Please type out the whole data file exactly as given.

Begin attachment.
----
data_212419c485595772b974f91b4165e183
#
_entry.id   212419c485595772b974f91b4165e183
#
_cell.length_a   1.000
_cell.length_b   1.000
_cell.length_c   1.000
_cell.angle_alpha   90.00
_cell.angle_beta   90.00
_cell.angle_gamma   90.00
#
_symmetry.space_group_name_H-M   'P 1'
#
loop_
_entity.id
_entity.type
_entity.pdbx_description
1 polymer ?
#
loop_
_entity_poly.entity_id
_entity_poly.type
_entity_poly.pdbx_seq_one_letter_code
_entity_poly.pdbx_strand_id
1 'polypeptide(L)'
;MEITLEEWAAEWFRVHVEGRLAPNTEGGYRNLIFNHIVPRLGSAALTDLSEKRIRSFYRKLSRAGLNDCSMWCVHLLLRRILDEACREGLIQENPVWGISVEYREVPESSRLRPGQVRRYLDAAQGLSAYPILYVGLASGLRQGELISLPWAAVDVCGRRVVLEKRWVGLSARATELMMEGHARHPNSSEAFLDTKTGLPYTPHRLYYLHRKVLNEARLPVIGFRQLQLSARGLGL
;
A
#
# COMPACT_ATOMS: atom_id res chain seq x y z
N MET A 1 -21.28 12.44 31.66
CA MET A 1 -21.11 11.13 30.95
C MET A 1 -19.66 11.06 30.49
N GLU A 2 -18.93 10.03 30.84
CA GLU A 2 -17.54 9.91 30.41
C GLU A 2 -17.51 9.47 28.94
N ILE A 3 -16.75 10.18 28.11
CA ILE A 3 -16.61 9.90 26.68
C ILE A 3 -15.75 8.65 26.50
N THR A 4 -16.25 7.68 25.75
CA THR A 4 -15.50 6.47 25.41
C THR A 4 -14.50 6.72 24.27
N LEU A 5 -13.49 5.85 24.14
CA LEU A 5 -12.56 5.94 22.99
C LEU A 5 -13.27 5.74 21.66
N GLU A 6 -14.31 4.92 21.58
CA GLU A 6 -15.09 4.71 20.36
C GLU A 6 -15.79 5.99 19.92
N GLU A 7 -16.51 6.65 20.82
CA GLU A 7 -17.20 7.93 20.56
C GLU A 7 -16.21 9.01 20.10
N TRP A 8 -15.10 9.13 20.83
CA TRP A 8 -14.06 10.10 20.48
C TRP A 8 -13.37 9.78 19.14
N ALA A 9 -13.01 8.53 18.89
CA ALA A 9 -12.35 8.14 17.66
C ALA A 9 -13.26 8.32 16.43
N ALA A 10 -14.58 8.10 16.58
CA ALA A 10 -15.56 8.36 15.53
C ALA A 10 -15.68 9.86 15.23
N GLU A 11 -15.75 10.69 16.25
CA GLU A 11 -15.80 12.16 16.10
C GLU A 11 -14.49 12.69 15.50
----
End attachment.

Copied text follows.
data_212419c485595772b974f91b4165e183
#
_entry.id   212419c485595772b974f91b4165e183
#
_cell.length_a   1.000
_cell.length_b   1.000
_cell.length_c   1.000
_cell.angle_alpha   90.00
_cell.angle_beta   90.00
_cell.angle_gamma   90.00
#
_symmetry.space_group_name_H-M   'P 1'
#
loop_
_entity.id
_entity.type
_entity.pdbx_description
1 polymer ?
#
loop_
_entity_poly.entity_id
_entity_poly.type
_entity_poly.pdbx_seq_one_letter_code
_entity_poly.pdbx_strand_id
1 'polypeptide(L)'
;MEITLEEWAAEWFRVHVEGRLAPNTEGGYRNLIFNHIVPRLGSAALTDLSEKRIRSFYRKLSRAGLNDCSMWCVHLLLRRILDEACREGLIQENPVWGISVEYREVPESSRLRPGQVRRYLDAAQGLSAYPILYVGLASGLRQGELISLPWAAVDVCGRRVVLEKRWVGLSARATELMMEGHARHPNSSEAFLDTKTGLPYTPHRLYYLHRKVLNEARLPVIGFRQLQLSARGLGL
;
A
#
# COMPACT_ATOMS: atom_id res chain seq x y z
N MET A 1 -21.28 12.44 31.66
CA MET A 1 -21.11 11.13 30.95
C MET A 1 -19.66 11.06 30.49
N GLU A 2 -18.93 10.03 30.84
CA GLU A 2 -17.54 9.91 30.41
C GLU A 2 -17.51 9.47 28.94
N ILE A 3 -16.75 10.18 28.11
CA ILE A 3 -16.61 9.90 26.68
C ILE A 3 -15.75 8.65 26.50
N THR A 4 -16.25 7.68 25.75
CA THR A 4 -15.50 6.47 25.41
C THR A 4 -14.50 6.72 24.27
N LEU A 5 -13.49 5.85 24.14
CA LEU A 5 -12.56 5.94 22.99
C LEU A 5 -13.27 5.74 21.66
N GLU A 6 -14.31 4.92 21.58
CA GLU A 6 -15.09 4.71 20.36
C GLU A 6 -15.79 5.99 19.92
N GLU A 7 -16.51 6.65 20.82
CA GLU A 7 -17.20 7.93 20.56
C GLU A 7 -16.21 9.01 20.10
N TRP A 8 -15.10 9.13 20.83
CA TRP A 8 -14.06 10.10 20.48
C TRP A 8 -13.37 9.78 19.14
N ALA A 9 -13.01 8.53 18.89
CA ALA A 9 -12.35 8.14 17.66
C ALA A 9 -13.26 8.32 16.43
N ALA A 10 -14.58 8.10 16.58
CA ALA A 10 -15.56 8.36 15.53
C ALA A 10 -15.68 9.86 15.23
N GLU A 11 -15.75 10.69 16.25
CA GLU A 11 -15.80 12.16 16.10
C GLU A 11 -14.49 12.69 15.50